Mongoid Hash Field Types – Watch Out

Image source: have blogged about Mongoid before. It’s fast, flexible, and supports Hash and Array field types. However useful those types can be, they harbor a lurking monster of deceit.

Modifying a Hash or Array that lives in one of these enumerable data types yields some strange behavior. Saves and updates can be eaten by the hungry beast of a “successful” save-and-reload on the model.

class Foo
  include Mongoid::Document
  field :stats, :type => Hash
f = Foo.create(:stats => {"bar" => {}})

f.stats["bar"]["baz"] = "qux"
# => <Foo _id: 4da45df77654aa7729000004, stats: {"bar"=>{"baz"=>"qux"}}>!
# => true

# looks good
# => {"baz"=>"qux"}

# oh noes, what happened?
# => {}

The Why

Under the covers, Mongoid has a reference to the stats hash. When asked for stats, Mongoid creates a shallow copy via #dup. Since you are receiving a shallow copy, both stats point to the same "bar" hash. When you update a value in the "bar" hash, you’re actually updating it in both places. On save, Mongoid does an equality check to determine if anything has changed. Since both stats hashes point to the "bar", Mongoid thinks the object is clean and thus does not save!

A Workaround

A deep copy ensures that you’re not modifying Mongoid’s copy of the object’s state.

class Object
  def deep_copy
f = Foo.create(:stats => {"bar" => {}})
stats_copy = f.stats.deep_copy
stats_copy["bar"]["baz"] = "qux"

f.stats = stats_copy
# => #<Foo _id: 4da45f987654aa7729000005, stats: {"bar"=>{"baz"=>"qux"}}>!
# => true

# looks good
# => {"baz"=>"qux"}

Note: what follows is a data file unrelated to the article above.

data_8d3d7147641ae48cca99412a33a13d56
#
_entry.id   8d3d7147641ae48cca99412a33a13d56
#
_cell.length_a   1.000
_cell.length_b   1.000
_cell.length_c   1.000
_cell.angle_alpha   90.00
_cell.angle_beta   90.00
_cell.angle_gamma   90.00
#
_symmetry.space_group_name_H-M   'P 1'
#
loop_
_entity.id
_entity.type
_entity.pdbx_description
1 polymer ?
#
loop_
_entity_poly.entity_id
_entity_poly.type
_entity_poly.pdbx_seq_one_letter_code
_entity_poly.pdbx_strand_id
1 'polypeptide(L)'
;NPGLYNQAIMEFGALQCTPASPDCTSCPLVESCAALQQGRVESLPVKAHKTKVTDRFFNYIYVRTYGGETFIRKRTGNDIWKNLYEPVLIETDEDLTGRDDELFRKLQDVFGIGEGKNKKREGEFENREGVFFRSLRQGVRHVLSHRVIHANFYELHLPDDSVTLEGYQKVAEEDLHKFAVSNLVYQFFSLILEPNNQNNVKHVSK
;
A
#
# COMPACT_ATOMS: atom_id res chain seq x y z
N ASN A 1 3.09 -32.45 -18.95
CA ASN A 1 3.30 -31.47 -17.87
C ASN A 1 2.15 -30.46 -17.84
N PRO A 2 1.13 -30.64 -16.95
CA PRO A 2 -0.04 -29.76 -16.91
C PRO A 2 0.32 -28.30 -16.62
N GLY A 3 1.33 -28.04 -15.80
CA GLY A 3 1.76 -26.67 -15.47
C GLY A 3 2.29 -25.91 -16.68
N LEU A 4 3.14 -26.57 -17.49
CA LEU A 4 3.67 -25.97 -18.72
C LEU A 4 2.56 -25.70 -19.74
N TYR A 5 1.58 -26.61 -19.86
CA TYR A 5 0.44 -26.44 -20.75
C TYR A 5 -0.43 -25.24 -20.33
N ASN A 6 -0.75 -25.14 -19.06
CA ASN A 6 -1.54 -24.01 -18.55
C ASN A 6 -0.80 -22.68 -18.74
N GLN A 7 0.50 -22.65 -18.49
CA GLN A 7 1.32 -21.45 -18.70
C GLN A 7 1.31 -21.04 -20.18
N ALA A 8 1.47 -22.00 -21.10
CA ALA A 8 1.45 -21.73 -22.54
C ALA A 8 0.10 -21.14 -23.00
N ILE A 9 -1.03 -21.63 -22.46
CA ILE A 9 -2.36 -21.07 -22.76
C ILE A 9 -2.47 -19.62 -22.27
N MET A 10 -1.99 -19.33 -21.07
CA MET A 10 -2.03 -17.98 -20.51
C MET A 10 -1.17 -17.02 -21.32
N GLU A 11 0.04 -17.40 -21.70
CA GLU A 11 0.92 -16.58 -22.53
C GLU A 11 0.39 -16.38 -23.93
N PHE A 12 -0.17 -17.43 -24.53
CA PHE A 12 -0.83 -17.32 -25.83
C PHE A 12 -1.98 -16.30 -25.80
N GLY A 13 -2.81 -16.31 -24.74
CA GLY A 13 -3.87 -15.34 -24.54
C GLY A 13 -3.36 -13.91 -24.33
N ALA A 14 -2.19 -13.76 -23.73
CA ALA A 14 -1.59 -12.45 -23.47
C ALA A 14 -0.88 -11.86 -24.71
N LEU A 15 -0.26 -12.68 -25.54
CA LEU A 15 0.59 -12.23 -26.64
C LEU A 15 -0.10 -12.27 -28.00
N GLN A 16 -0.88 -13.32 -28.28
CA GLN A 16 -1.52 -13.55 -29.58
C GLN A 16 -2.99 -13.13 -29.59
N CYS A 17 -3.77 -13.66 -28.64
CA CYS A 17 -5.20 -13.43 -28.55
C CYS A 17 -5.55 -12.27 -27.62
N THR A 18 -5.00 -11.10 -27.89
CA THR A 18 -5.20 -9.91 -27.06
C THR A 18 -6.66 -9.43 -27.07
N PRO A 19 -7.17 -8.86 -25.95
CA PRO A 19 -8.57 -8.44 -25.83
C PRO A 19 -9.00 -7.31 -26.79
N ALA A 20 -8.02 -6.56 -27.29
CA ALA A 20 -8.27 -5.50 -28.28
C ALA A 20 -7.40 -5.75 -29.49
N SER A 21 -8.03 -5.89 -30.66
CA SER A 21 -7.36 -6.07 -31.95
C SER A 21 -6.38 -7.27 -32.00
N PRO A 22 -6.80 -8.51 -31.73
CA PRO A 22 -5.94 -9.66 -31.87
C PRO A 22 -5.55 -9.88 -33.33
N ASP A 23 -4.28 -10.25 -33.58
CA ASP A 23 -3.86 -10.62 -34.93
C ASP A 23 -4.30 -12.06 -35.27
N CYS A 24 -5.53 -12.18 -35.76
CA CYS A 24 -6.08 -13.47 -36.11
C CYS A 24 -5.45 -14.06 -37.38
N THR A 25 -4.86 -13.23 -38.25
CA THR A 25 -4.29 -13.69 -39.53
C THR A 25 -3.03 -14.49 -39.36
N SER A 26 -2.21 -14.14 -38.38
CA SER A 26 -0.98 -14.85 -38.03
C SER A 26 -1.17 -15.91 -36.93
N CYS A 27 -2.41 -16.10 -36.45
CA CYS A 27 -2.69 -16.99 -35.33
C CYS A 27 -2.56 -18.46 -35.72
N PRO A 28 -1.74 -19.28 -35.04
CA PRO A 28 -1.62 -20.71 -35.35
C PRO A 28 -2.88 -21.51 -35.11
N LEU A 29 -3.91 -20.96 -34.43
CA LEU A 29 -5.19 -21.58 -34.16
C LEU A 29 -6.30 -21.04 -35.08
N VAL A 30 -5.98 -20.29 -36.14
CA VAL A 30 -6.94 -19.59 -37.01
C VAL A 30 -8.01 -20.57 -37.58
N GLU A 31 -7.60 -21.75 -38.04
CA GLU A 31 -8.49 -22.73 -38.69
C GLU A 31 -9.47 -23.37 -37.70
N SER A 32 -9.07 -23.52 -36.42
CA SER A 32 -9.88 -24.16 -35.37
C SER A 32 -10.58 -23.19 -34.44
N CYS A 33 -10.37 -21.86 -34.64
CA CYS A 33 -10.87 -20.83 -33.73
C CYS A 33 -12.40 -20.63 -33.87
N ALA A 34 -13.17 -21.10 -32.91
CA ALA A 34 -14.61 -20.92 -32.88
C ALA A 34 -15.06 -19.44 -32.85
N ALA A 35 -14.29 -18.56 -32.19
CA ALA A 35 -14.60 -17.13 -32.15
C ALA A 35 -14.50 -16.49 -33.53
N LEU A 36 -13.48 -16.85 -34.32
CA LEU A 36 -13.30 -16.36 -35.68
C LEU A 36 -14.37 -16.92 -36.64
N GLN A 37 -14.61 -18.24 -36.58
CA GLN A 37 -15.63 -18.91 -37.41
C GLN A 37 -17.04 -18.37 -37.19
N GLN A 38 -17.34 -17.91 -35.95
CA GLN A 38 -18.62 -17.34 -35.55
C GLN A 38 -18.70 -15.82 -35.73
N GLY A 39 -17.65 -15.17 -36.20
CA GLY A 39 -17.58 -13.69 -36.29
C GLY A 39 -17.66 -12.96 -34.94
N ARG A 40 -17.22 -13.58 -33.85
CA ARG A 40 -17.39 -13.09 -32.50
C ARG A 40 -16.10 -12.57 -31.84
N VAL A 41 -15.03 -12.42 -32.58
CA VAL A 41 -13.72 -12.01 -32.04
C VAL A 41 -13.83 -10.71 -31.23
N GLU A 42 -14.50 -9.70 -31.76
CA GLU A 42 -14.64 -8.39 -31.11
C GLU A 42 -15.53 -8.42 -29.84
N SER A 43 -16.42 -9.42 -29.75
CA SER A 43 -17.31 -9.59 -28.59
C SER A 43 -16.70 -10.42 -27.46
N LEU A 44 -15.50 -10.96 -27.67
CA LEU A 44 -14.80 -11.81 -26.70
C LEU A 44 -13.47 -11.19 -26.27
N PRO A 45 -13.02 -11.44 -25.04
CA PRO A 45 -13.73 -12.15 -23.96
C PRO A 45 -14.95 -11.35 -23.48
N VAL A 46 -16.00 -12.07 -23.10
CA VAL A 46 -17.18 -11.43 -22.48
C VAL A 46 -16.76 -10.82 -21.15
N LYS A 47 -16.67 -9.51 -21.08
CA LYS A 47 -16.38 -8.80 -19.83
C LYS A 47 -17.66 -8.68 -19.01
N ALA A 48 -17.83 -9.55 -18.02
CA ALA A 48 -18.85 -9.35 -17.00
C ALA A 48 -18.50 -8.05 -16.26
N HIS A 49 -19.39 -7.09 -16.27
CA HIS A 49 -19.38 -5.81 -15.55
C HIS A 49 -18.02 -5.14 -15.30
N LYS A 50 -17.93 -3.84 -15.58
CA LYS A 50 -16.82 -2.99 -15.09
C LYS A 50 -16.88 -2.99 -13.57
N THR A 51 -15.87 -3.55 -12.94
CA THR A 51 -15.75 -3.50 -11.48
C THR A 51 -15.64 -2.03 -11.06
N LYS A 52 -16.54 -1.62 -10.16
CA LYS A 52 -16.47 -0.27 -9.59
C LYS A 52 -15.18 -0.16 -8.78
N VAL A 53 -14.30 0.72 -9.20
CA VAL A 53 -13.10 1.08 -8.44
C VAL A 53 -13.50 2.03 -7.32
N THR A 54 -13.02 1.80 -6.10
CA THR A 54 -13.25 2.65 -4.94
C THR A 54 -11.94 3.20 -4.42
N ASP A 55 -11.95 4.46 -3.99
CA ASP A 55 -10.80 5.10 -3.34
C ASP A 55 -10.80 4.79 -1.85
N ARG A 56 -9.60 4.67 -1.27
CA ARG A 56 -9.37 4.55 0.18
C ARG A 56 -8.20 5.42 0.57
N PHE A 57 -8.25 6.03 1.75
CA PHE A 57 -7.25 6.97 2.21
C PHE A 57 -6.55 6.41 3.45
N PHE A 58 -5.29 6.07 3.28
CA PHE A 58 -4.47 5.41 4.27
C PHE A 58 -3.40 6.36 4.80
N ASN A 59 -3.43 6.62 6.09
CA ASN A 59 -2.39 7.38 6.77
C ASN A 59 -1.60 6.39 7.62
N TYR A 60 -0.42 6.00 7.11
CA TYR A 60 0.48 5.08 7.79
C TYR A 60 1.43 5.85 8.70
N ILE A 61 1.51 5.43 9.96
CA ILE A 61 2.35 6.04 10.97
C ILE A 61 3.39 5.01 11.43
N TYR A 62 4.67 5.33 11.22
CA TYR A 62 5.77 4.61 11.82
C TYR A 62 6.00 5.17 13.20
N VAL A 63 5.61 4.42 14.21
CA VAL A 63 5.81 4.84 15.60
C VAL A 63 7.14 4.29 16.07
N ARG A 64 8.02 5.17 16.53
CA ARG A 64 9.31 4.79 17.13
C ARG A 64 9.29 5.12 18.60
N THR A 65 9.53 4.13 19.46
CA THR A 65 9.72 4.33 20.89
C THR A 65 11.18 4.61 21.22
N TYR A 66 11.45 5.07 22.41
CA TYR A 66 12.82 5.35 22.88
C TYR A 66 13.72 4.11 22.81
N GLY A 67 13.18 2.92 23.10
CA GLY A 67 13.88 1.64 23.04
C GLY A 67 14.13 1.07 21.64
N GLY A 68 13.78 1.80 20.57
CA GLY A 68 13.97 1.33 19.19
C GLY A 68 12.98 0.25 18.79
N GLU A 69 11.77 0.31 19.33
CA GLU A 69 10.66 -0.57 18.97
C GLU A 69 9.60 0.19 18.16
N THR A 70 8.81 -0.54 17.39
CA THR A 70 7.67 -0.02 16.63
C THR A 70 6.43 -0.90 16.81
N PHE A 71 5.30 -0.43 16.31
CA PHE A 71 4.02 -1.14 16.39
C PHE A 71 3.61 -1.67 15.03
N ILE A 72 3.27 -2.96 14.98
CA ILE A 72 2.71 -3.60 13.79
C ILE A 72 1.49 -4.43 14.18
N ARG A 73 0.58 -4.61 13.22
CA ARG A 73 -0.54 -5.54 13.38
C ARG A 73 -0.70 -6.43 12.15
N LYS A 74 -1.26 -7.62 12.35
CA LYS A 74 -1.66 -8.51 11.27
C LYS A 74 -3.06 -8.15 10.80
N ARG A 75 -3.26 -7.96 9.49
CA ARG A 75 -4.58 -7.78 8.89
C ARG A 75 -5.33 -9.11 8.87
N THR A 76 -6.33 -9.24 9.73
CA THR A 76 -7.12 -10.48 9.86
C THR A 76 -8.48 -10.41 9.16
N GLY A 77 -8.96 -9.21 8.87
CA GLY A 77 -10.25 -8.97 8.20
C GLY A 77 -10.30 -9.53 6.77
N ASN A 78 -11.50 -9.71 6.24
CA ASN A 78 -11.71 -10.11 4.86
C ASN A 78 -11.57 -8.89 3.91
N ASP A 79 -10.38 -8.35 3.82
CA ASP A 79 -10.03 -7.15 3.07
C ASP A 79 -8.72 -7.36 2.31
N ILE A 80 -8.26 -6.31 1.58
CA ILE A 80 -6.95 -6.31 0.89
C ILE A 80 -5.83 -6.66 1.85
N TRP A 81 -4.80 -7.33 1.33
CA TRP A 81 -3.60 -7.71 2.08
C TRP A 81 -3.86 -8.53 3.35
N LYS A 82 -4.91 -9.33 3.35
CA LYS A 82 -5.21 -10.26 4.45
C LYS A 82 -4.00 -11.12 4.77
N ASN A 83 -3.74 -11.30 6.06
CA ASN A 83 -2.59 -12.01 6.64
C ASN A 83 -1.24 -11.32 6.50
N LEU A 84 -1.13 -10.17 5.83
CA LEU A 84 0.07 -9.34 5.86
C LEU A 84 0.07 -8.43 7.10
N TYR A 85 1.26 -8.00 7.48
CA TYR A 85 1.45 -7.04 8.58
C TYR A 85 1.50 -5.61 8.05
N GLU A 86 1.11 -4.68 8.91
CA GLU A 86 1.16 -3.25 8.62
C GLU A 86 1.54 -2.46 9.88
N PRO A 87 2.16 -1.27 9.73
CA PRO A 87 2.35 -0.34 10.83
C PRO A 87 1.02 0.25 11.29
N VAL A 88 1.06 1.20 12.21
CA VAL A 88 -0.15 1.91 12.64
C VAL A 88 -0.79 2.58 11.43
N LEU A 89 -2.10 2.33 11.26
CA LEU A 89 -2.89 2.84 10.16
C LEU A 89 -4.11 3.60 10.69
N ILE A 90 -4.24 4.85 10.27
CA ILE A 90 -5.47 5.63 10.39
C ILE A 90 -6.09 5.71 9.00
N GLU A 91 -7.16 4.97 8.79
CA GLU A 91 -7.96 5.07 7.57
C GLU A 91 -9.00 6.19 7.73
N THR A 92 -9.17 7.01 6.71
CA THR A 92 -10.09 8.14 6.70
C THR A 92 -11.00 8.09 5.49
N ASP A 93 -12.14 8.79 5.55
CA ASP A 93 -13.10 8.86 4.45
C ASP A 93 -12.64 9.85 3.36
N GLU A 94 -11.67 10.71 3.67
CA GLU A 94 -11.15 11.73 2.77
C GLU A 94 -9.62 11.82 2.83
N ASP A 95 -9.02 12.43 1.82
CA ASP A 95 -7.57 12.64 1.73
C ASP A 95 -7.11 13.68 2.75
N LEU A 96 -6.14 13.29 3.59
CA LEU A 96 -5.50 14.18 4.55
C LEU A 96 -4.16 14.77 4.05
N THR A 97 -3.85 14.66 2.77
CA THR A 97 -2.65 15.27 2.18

# victory...
# => {"baz"=>"qux"}

We decided to use #deep_copy for the few rare cases when this came up in our application. This could be done internally in a patch to Mongoid, but I doubt the patch would be accepted because of performance concerns.

Google Group discussion

Github Issue

  • Keith says:

    Arg. I’ve just lost 2 hours trying to figure out why a clone and subsequent save of an document after deleting some embedded docs was not working. Your article makes this ANNOYING behaviour make sense.

  • Shawn Anderson says:

    Thanks Keith, glad this article could help. Sorry for the loss of 2 hours.

  • TS says:

    I tried this in mongoid 2.0.1 and it did not work

    I always get nil as the value of the hash in the collection

  • TS says:

    hmm – this is weird – in a complete new collection with a new record it works.

    However it does not work in my old collection with either new or old records.

  • TS says:

    mea culpa – mea maxima culpa!

    looks like I has a dot in the field name of the hash :-/

    I tried

    f.stats[‘’] = 1

    and it would just silently ignore the hash key, and not save the hash entry

    Apparently dots are not allowed as hash keys
    So my bad.

    this works in mongoid 2.0.1:
    f.stats[‘192_168_1_1’] = 1

  • Bruce Kim says:

    I was having trouble with this for awhile and your blog entry put me on the right course. I read through the MongoId source to come up with a reasonable workaround. MongoId doesn’t implement the _will_change! methods for attributes but you can do something similar in your document classes to mark arrays and hashes as dirty and force them to be updated. It’s not perfect since your cheating a bit and saying the old value is nil but it will be a lot faster than doing a deep copy of an array/hash.


    def phone_numbers_will_change!
    @modifications[‘phone_numbers’] = [nil, phone_numbers]

  • Shawn Anderson Shawn Anderson says:

    Thanks Bruce,
    That’s an interesting workaround that I hadn’t thought of. I’m very interested to see how this issue ends up being resolved.

  • helloqidi says:

    i have the same problem,thank you!

  • Shawn Anderson Shawn Anderson says:

    Glad to help.

  • Mark says:

    Thanks for the workaround!

  • Comments are closed.